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Poll jitters pull output down to a 16-month low – Business Daily

Security agents and presiding officers queue at Jamhuri High School to deliver voting materials at the tallying Center for Starehe Constituency, Nairobi on August 10, 2022. PHOTO | BILLY MUTAI | NMG
Production by Kenyan firms fell in August at the sharpest rate since the third wave of Covid-19 lockdowns following disruptions related to the hotly-contested presidential election, resulting in layoffs.
Findings of Stanbic Bank Kenya’s Purchasing Managers Index (PMI) — a monthly survey on the private sector — suggest the drop in output was the fastest since April 2021.
Businesses reported that production of goods and services “fell steeply and at the quickest pace in 16 months”, according to the PMI which is based on feedback from a sample of about 400 corporate managers. Construction was the hardest hit sector.
The report suggests firms, which had resumed hiring in July after two months of layoffs, went back to cutting workforce amid falling sales in a high inflationary environment and weak circulation of cash.
“The election had a notable toll on economic activity during August,” analysts at Stanbic Bank and American analytics firm, S&P Global, wrote in the PMI report for August.
“Election-linked disruption meant that some vendors were unable to deliver inputs, leading to the first (albeit marginal) lengthening of lead times since the first wave of the Covid-19 pandemic in early 2020.”
The seven-judge Supreme Court yesterday unanimously upheld the August 9 election of Deputy President William Ruto as the fifth President after throwing out a petition by his closest rival Raila Odinga for lacking merit.
Dr Ruto, who won 50.49 percent of the presidential vote against Mr Odinga’s 48.8 percent, will take power Tuesday next week.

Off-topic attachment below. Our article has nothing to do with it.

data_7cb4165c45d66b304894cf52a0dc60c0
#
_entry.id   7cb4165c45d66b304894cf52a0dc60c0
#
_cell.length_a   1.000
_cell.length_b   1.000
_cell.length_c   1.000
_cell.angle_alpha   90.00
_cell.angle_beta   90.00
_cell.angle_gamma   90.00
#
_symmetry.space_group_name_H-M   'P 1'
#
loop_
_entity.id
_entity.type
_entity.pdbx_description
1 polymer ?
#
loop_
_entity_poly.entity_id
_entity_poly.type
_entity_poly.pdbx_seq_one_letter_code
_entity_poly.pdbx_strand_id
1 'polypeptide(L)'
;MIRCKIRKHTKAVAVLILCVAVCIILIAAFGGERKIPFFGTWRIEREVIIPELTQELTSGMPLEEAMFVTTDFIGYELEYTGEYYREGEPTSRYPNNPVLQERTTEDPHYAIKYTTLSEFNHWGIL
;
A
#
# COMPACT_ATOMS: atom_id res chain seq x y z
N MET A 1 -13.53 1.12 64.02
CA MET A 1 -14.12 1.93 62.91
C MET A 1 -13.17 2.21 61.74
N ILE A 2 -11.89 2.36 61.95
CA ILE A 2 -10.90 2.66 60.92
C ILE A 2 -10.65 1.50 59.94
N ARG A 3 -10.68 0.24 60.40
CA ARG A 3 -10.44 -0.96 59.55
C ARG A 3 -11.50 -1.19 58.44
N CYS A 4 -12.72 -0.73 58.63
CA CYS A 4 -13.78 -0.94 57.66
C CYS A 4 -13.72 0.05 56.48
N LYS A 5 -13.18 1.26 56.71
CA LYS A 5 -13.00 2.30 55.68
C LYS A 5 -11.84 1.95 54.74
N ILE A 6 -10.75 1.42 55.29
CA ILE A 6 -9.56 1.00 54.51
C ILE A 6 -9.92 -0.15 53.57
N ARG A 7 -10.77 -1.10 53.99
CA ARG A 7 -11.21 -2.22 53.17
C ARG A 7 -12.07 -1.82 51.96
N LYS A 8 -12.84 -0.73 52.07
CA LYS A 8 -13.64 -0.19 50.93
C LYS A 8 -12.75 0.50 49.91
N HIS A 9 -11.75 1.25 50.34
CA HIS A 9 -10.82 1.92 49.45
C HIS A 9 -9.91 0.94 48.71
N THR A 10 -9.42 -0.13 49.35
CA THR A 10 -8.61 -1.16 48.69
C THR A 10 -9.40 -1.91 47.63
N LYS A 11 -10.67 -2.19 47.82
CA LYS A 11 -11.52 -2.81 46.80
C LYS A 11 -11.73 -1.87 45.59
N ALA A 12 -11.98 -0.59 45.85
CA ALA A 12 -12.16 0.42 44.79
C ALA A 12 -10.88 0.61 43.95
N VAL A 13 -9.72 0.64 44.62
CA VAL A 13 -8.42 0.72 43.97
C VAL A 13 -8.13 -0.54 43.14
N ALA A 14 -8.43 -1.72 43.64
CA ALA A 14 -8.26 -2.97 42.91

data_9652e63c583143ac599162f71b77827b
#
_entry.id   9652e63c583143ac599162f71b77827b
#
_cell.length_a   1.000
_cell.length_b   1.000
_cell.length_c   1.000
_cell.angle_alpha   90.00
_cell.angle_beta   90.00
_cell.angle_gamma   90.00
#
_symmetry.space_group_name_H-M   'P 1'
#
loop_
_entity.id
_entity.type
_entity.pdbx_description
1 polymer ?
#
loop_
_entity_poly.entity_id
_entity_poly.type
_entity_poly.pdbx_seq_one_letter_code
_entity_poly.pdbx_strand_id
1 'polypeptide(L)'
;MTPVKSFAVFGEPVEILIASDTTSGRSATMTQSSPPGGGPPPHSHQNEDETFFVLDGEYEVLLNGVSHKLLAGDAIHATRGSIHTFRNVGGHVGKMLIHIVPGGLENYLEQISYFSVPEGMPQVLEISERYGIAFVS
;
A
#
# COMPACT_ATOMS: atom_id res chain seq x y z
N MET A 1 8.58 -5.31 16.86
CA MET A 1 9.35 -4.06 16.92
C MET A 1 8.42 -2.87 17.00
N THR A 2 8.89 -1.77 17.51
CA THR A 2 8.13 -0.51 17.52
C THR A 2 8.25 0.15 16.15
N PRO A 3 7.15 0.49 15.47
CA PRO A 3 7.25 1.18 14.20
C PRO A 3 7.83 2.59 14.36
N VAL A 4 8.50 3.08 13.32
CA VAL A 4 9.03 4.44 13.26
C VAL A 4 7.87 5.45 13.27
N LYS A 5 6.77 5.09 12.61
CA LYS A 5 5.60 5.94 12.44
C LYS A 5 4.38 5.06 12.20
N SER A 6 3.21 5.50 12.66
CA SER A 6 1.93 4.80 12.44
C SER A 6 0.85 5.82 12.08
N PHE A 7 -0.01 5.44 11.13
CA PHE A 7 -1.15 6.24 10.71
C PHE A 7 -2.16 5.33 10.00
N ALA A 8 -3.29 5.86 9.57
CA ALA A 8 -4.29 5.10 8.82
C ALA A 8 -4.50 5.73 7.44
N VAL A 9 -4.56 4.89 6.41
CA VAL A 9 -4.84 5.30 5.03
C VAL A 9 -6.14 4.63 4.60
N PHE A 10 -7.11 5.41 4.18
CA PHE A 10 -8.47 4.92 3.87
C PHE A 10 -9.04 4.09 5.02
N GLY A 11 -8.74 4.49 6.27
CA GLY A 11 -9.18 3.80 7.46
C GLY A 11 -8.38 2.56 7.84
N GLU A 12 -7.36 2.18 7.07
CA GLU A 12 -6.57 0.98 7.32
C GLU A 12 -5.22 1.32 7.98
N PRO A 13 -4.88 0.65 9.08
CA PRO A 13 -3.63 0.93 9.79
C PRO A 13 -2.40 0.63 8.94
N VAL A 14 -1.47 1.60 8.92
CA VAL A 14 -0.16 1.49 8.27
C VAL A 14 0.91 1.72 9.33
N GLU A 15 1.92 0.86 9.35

The PMI findings suggest the closely-contested electioneering, which has effectively come to an end, left the private sector on a weaker footing than previously thought.
For example, the findings of the Central Bank of Kenya’s market perception survey — conducted every two months — suggested in July that 79 percent of business leaders in the banking industry were upbeat on economic prospects for the next 12 months compared with 26 percent in 2017.
The confidence levels among respondents in non-bank sectors were 73 percent compared with 35 percent during the previous presidential election.
“This in effect shows with clear data how people are proceeding with making economic decisions. Last time [2017] there was a lot of wait-and-see in terms of decisions, but you haven’t seen much of this wait-and-see [this year],” Central Bank of Kenya governor Patrick Njoroge had said on July 28 ahead of the elections.
“The economy is still going on despite what some had thought will be a problematic year. I think this [findings of the survey] is a phenomenal outcome.” The overall PMI reading for August — a gauge for month-on-month private sector activities such as output, new orders and employment — fell for the fifth month in a row to 44.2 from 46.3 in the prior month.
Reading below 50 signals a drop in business deals, with levels above denoting growth.
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